Urban design reflects directly our values as a society. Answers as fundamental as Kunstler is proposing cannot be broached successfully without changing those values. That is an idealistic and realistically futile prospect. The vocal and activist polarities on this issue, the utopian and maudlin pragmatic, dictate the limited attention and action it gets in the political reality. Railing against the automobile, corporate priorities, environmental inattention or our alienation from the homogenous communities of our past will finally relegate the issue to a few academics and misanthropes. The real solution, such as one exists, is going to have to come from a consensus which realizes that population growth, economic realities, automobiles, and social heterogeneity are going to be part of our future and have to be incorporated in a far from perfect outcome. But one which will hopefully ensure human and community values have a presence and priority in planning decisions. The potential trap is that a new paradigm replaces the last with some faddish design manifesto completely inappropriate to many local conditions, imposing some sentimental pastiche on problems which are not primarily architectural in nature. Like environmentalism, city design works best at the involved community level, where unique urban aspirations can be iterated with economic and ergonomic necessity.

5-0 out of 5 stars revolutionary
Geography of Nowhere is a wonderful, life-changing book. I wish I could make every developer, every SUV owner and every town council read this book. Its main topic is the physical environments that Americans live in, in contrast to our historical environments and to overseas. Kunstler shows how the advent of the automobile has changed the face of cities, small-towns and birthed the suburb. The choice to live without an automobile is now a very difficult one for most people, and also comes with certain social assumptions. Yet, after reading Geography of Nowhere, I am seeking ever more ways to take public transportation and reduce my reliance on a vehicle that both pollutes the natural environment and despoils the man-made environment.

Some chapters in the book focus on cities gone wrong, such as Detroit. Others discuss the ideal community, involving mixed-use neighborhoods (both purpose - commercial, residential, industrial - and class - working, professional, wealthy). Kunstler makes the case that prior to the development of suburbia and the reign of automobiles as our primary form of transportation, we had a kinder, cleaner, and happier world. Disney World's Main Street was used as an example of how car-free neighborhoods have become an American dream, and at the same time, few people understand why cars have had such a negative effect.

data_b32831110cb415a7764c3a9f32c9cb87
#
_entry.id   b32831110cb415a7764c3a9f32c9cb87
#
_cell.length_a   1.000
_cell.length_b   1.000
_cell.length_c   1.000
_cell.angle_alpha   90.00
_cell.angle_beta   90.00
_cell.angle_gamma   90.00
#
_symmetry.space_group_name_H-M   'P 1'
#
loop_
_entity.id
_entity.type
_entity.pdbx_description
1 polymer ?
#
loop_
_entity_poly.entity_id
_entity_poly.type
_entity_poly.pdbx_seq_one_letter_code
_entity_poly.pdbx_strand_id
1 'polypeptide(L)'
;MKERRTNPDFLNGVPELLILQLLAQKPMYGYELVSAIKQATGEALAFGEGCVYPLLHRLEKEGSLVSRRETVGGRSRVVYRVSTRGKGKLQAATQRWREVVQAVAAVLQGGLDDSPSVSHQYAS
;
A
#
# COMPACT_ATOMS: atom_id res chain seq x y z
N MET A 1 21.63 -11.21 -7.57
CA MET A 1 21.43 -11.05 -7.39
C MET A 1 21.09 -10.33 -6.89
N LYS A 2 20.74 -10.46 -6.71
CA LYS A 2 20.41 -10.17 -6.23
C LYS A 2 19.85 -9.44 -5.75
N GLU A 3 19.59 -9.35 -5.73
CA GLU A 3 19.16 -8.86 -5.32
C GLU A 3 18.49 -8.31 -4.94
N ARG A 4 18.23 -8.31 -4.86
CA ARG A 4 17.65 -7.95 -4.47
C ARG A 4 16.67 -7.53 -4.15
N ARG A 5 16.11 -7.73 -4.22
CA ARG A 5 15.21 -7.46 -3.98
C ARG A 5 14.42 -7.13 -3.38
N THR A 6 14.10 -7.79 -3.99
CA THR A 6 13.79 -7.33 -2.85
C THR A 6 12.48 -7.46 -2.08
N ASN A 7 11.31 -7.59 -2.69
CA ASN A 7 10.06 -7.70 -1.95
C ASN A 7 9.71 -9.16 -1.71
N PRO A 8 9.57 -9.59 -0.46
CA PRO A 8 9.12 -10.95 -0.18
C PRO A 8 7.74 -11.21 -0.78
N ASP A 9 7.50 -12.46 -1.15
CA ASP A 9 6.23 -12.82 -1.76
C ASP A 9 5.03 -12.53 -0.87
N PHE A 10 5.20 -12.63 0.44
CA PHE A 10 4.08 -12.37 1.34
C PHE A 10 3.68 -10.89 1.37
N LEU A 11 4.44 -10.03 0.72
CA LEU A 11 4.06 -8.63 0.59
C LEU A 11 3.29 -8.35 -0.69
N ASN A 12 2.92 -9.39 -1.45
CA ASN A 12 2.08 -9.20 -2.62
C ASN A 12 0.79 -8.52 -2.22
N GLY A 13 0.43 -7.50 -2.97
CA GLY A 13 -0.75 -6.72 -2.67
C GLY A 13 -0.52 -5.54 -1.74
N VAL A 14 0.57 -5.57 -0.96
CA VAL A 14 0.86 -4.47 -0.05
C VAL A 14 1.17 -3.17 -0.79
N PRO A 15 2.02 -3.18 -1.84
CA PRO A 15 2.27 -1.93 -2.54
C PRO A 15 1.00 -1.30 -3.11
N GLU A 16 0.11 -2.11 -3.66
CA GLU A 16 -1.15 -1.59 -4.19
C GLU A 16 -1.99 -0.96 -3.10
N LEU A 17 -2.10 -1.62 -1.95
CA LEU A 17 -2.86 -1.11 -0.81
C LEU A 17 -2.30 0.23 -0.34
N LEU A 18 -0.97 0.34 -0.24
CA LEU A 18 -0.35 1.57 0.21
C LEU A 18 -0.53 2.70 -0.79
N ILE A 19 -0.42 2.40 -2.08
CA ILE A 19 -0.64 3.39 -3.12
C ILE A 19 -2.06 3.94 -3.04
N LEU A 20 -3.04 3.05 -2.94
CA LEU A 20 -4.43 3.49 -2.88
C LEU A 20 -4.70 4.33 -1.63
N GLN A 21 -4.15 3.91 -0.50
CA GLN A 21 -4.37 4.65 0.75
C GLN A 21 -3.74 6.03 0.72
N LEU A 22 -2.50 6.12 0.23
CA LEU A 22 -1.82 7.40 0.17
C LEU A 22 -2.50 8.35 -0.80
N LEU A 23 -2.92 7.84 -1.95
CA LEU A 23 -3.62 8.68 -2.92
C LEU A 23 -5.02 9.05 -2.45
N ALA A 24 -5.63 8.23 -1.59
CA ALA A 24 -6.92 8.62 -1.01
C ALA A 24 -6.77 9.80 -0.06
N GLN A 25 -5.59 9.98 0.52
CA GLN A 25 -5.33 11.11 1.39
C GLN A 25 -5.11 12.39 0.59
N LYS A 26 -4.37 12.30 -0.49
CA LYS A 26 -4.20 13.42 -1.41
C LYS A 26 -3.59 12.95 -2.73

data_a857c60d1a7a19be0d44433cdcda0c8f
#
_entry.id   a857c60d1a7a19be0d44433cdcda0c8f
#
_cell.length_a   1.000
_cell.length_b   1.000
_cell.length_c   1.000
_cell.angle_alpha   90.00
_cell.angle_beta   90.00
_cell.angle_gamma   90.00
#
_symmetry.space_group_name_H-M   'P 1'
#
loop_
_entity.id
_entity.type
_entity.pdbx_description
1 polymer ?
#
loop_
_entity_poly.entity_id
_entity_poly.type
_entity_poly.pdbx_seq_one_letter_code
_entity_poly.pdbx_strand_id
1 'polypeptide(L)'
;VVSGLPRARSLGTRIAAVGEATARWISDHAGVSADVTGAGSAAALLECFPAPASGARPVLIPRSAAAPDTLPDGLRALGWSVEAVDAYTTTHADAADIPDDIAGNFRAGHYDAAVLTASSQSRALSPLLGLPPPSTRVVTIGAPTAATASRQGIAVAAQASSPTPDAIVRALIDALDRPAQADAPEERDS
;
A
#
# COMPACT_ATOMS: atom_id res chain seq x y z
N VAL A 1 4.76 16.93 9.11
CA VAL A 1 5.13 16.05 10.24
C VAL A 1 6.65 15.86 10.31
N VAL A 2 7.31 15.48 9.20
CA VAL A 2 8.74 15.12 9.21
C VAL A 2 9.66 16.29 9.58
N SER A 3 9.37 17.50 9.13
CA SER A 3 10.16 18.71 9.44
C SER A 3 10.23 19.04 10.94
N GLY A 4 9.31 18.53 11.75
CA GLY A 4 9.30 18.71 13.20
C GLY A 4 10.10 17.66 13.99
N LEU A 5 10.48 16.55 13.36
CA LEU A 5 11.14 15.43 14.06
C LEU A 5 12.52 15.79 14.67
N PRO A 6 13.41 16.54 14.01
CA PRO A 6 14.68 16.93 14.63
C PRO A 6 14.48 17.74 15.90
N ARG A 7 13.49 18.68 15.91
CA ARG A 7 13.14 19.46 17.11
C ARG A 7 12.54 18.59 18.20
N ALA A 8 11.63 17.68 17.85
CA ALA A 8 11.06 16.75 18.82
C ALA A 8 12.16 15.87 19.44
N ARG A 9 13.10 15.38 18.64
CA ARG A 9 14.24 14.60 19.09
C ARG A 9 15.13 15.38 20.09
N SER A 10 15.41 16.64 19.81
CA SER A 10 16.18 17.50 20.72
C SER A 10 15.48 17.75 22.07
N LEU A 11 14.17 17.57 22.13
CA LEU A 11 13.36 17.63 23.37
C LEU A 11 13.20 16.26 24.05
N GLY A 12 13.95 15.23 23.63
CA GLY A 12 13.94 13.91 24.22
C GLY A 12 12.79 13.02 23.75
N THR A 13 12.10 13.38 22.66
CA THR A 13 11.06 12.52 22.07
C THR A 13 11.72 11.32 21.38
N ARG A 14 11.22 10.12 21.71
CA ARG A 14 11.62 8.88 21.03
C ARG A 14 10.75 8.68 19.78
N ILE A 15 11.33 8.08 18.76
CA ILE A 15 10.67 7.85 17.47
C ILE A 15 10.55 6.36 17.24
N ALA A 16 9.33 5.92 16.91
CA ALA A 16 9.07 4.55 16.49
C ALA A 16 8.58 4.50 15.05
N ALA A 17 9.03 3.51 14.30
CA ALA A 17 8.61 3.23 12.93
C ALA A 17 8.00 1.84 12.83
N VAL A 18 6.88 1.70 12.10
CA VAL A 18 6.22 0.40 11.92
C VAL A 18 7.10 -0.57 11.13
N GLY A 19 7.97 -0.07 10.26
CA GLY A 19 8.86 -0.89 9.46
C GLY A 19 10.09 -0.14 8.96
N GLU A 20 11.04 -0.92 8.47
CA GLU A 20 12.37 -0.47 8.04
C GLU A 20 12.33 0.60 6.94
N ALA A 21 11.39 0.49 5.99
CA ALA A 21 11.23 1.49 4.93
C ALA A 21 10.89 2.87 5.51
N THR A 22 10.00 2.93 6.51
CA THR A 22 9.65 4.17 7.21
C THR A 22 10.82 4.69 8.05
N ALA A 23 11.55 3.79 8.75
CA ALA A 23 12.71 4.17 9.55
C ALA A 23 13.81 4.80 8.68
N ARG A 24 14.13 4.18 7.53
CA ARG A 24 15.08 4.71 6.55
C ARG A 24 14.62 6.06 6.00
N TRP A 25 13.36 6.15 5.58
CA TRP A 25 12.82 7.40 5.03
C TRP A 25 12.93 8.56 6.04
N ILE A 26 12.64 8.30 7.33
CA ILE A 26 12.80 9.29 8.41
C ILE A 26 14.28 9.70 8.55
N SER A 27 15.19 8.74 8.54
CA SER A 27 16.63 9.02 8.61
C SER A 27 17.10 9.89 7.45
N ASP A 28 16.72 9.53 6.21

Geography of Nowhere has confirmed my choice to live in a city with public transportation, in a mixed-use neighborhood, within walking distance of most of my needs. It may be more expensive and it may be unconventional, but I now have the evidence to back up my convictions.

4-0 out of 5 stars Quite frank and quite real
In the book called The Geography of Nowhere, James Kunstler, the author, fiercely creates the point to the reader that America has turned into a wasted landscape. Kunstler's strongest point comes from his critique on the suburbs. Some chapters like in "A Place Called Home," chapter nine, he expresses his harsh attitude to the suburbs by calling it a disaster in ways. Coining phrases like "symptoms of this disease," Kunstler clearly states his antipathy towards the structure of the suburbs. Another topic that Kunstler focuses on in this book is the automobile. He wastes no time at listing the reasons why America would need a new transportation source for the future. Besides saying that the automobile created an unhealthy addiction to oil, a source that is non-renewable, Kunstler also talks about how poorly it has shaped our country. Congested highways, hot concentrations of pollution, unsafe environments for our growing children are some of the reasons in chapter six called "Joy Ride." Throughout the book, an underlying theme entwined with Kunstler's main ideas is the thought of bringing back the meaning life. As vague as that may seem, Kunstler means to create places that are worth caring for and can be truly appreciated. In chapters like "How to Mess Up a Town" and "The Loss of Community," Kunstler asserts how degraded and dull life has become. Fields to frolic about turned into silent parking lots and every single house in a neighborhood complex exactly alike inside out. In the last chapter, "Better Places," Kunstler talks about how some people are trying to revive the world of architecture and remaking land into towns that are pedestrian-friendly and are also worth caring for. All in all, Kunstler's book, The Geography of Nowhere, contains many ideas of the horrible state of American life and what is being done about it.

4-0 out of 5 stars Welcome Voice of Reason
Kunstler's informed report may come off as a rant, but he does speak from a place of genuine concern. Compared with the abstracted anti-urbanism of Bernard Tschumi, Daniel Libeskind, Peter Eisenman and other of the quasi-intellectual poseurs practicing as architects these days, we should welcome Kunstlers much-needed rebuttal.